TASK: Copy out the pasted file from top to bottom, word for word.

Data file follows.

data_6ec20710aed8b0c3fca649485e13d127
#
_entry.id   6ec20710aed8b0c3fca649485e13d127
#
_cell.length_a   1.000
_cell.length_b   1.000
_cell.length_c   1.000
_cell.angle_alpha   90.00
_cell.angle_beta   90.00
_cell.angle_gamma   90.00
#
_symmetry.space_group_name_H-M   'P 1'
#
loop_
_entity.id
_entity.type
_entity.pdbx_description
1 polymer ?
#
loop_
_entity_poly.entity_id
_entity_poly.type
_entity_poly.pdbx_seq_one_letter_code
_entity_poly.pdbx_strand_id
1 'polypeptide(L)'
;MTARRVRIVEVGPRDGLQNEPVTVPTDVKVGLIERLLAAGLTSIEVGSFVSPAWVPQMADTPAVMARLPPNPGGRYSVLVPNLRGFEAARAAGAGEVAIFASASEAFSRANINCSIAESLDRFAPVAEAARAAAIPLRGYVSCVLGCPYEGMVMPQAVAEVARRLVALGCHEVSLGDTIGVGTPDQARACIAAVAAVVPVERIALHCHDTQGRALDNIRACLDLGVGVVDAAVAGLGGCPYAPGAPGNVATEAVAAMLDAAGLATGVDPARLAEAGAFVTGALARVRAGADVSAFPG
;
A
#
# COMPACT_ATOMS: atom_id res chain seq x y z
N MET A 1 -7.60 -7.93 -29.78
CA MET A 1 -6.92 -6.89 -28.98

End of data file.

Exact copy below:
data_6ec20710aed8b0c3fca649485e13d127
#
_entry.id   6ec20710aed8b0c3fca649485e13d127
#
_cell.length_a   1.000
_cell.length_b   1.000
_cell.length_c   1.000
_cell.angle_alpha   90.00
_cell.angle_beta   90.00
_cell.angle_gamma   90.00
#
_symmetry.space_group_name_H-M   'P 1'
#
loop_
_entity.id
_entity.type
_entity.pdbx_description
1 polymer ?
#
loop_
_entity_poly.entity_id
_entity_poly.type
_entity_poly.pdbx_seq_one_letter_code
_entity_poly.pdbx_strand_id
1 'polypeptide(L)'
;MTARRVRIVEVGPRDGLQNEPVTVPTDVKVGLIERLLAAGLTSIEVGSFVSPAWVPQMADTPAVMARLPPNPGGRYSVLVPNLRGFEAARAAGAGEVAIFASASEAFSRANINCSIAESLDRFAPVAEAARAAAIPLRGYVSCVLGCPYEGMVMPQAVAEVARRLVALGCHEVSLGDTIGVGTPDQARACIAAVAAVVPVERIALHCHDTQGRALDNIRACLDLGVGVVDAAVAGLGGCPYAPGAPGNVATEAVAAMLDAAGLATGVDPARLAEAGAFVTGALARVRAGADVSAFPG
;
A
#
# COMPACT_ATOMS: atom_id res chain seq x y z
N MET A 1 -7.60 -7.93 -29.78
CA MET A 1 -6.92 -6.89 -28.98